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Trump, Biden, and the Fate of America’s Alliances
03 Sep 2021

The tragic scenes in Kabul in the wake of the US withdrawal and the capture of the city by the Taliban triggered ruminations across the world and raised two critical questions: Has the withdrawal and its consequences hurt and diminished America’s global prestige and credibility? Will its alliance partners become wary of America’s commitment?

Three leading experts on alliances, Boston College’s Associate Professor Timothy Crawford, Mary Washington University’s Professor James Davidson and RSIS’ Assistant Professor Evan Res ... more

The tragic scenes in Kabul in the wake of the US withdrawal and the capture of the city by the Taliban triggered ruminations across the world and raised two critical questions: Has the withdrawal and its consequences hurt and diminished America’s global prestige and credibility? Will its alliance partners become wary of America’s commitment?

Three leading experts on alliances, Boston College’s Associate Professor Timothy Crawford, Mary Washington University’s Professor James Davidson and RSIS’ Assistant Professor Evan Resnick, took part in an informative and lively discussion of these questions in an RSIS panel webinar on 3 September 2021.

While the US exit from Afghanistan might trigger emotional recriminations, it is certainly not a harbinger of a US retrenchment from alliances. The challenge for President Joe Biden, however, will be to keep the country’s alliances intact by showing empathy for and commitment to its partners. Asst Prof Resnick counter-intuitively posited that America might engage the Taliban in an alliance of convenience to forestall the re-emergence of terrorist groups in Afghanistan. While he was certain Congress would not sanction any formal aid to the group, he believed Biden could possibly use President George Bush’s post 9/11 successful engagement of Libya as a template to engage the Taliban.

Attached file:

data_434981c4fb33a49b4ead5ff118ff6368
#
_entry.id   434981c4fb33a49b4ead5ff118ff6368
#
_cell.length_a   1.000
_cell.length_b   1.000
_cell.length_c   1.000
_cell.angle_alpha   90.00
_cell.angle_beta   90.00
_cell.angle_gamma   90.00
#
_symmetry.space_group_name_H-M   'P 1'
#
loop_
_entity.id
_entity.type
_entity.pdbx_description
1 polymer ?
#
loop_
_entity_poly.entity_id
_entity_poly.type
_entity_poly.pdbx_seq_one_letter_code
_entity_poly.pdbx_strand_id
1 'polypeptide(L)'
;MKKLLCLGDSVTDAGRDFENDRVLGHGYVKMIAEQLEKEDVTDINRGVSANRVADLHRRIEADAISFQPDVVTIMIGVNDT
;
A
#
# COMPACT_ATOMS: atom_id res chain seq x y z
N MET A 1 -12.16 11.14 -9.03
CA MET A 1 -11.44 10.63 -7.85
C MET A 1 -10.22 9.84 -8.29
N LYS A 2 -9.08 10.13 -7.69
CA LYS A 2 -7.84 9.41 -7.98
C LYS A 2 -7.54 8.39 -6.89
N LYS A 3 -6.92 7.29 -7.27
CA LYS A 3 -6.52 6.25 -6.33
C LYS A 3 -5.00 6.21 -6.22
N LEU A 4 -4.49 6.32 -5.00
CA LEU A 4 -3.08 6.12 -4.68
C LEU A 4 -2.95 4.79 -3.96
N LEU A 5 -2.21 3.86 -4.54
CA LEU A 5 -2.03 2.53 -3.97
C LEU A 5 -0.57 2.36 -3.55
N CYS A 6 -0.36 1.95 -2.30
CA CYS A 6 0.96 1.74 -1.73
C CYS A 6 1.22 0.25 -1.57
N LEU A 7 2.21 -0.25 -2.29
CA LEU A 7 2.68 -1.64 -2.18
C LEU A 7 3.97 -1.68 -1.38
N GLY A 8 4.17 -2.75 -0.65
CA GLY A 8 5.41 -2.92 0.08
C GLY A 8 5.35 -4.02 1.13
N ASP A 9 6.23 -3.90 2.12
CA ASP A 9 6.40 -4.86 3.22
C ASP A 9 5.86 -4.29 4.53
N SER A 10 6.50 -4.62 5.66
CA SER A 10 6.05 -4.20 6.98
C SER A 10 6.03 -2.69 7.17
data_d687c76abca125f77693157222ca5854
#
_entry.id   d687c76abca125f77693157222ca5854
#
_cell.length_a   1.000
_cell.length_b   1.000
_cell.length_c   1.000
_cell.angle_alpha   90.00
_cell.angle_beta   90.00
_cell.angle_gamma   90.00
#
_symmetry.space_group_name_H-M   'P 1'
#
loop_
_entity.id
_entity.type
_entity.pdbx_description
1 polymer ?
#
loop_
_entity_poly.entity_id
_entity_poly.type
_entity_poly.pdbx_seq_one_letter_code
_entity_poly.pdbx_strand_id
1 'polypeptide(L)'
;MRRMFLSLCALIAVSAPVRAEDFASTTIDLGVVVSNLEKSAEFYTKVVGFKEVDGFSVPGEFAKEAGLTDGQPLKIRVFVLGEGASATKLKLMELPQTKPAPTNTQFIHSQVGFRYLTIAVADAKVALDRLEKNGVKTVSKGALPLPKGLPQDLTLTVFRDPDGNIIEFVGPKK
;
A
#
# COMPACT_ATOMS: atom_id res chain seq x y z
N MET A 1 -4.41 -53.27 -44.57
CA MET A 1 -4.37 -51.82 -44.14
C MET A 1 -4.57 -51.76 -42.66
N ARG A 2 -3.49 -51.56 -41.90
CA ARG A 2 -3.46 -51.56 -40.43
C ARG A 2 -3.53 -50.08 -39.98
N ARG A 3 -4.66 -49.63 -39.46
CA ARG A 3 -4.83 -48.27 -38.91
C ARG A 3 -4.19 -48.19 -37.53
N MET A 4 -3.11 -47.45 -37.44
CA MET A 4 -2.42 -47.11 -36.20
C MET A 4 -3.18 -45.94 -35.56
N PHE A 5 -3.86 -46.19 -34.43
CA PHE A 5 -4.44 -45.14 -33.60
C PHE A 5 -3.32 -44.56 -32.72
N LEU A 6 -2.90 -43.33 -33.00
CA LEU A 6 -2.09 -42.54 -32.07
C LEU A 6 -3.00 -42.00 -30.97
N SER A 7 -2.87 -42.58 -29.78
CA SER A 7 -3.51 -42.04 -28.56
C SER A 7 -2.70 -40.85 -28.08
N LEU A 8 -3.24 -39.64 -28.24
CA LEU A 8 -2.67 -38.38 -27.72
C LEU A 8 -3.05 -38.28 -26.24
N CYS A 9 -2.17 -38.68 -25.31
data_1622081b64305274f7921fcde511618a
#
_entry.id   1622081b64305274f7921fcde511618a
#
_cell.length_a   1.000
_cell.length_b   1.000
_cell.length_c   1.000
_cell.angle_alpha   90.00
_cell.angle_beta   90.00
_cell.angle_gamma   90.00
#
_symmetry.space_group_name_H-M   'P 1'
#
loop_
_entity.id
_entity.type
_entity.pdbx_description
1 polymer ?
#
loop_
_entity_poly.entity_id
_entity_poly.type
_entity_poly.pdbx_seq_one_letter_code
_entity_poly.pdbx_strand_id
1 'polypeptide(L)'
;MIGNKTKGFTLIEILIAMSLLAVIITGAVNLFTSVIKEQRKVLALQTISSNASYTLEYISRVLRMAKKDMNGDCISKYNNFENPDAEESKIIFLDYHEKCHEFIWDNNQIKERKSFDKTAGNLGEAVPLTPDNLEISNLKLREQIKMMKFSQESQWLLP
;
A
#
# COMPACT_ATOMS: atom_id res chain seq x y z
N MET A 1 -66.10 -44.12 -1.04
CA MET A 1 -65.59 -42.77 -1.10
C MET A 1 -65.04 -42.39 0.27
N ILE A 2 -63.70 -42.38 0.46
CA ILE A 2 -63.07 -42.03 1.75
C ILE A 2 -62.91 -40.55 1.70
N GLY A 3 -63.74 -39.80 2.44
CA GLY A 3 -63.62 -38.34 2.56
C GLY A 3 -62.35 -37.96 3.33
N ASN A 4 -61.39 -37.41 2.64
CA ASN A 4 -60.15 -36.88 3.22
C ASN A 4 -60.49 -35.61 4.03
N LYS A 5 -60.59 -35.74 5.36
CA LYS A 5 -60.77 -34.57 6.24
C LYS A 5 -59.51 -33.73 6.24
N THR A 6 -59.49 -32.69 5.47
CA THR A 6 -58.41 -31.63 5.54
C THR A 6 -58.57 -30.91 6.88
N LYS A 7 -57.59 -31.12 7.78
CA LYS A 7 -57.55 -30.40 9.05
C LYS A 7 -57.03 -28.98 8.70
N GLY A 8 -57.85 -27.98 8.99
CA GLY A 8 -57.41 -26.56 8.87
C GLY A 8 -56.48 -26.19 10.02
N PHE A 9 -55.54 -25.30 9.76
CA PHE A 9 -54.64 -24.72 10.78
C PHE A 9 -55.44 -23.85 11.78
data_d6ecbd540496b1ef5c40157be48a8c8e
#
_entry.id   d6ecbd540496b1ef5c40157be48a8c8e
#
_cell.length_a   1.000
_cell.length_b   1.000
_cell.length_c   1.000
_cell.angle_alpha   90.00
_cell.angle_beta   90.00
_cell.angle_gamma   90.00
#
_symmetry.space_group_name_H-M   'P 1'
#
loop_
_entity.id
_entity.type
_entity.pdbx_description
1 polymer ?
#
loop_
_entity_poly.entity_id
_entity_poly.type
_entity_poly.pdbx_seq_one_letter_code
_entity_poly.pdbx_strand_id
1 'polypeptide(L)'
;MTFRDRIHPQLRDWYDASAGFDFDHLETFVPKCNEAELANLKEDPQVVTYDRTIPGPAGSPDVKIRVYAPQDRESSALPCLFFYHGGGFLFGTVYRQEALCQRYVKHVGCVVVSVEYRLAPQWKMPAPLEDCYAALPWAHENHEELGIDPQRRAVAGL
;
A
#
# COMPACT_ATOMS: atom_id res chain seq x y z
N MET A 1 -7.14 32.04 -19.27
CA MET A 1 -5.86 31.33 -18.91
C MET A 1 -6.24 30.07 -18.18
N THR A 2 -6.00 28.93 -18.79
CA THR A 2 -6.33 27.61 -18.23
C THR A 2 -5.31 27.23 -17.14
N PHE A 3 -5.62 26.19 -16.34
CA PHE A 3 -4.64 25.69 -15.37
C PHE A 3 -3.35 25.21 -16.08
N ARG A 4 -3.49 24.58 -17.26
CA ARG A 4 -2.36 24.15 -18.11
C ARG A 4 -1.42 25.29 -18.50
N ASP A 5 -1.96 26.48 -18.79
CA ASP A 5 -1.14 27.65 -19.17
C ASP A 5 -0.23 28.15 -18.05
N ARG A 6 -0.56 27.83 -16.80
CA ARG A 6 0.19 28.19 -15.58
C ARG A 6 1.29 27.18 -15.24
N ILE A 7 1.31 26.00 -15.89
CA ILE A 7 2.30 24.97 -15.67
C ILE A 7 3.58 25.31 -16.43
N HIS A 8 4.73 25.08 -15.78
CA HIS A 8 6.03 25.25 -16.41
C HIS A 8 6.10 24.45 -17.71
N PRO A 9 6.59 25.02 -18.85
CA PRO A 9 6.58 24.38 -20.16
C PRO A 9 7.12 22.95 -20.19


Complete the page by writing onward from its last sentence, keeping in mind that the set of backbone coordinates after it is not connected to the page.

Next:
Moving on to East Asia, Prof Crawford observed that China’s lack of alliances gives it greater freedom to use wedge strategies to disrupt America’s alliances and alliance-building. But, he noted that China’s actions to date reflect its preference for territorial control over appeasing weaker powers in ASEAN. America’s East Asian alliances, however, will constrain its pre-emption of China’s wedging manoeuvres. America’s nemesis in Europe, Russia, also has the potential to drive a wedge into the Atlantic alliance with its Nordstream2 gas pipeline.

Prof Davidson made an important empirical observation, pointing out that, contrary to popular belief, Trump did expand America’s alliance network. Notably, the Trump administration initiated the free and open Indo-Pacific strategy to reel the traditionally neutral India into America’s orbit. The webinar ended with Prof Davidson proposing a US-Taiwan security partnership on the condition that Taiwan eschews agitating for full independence.

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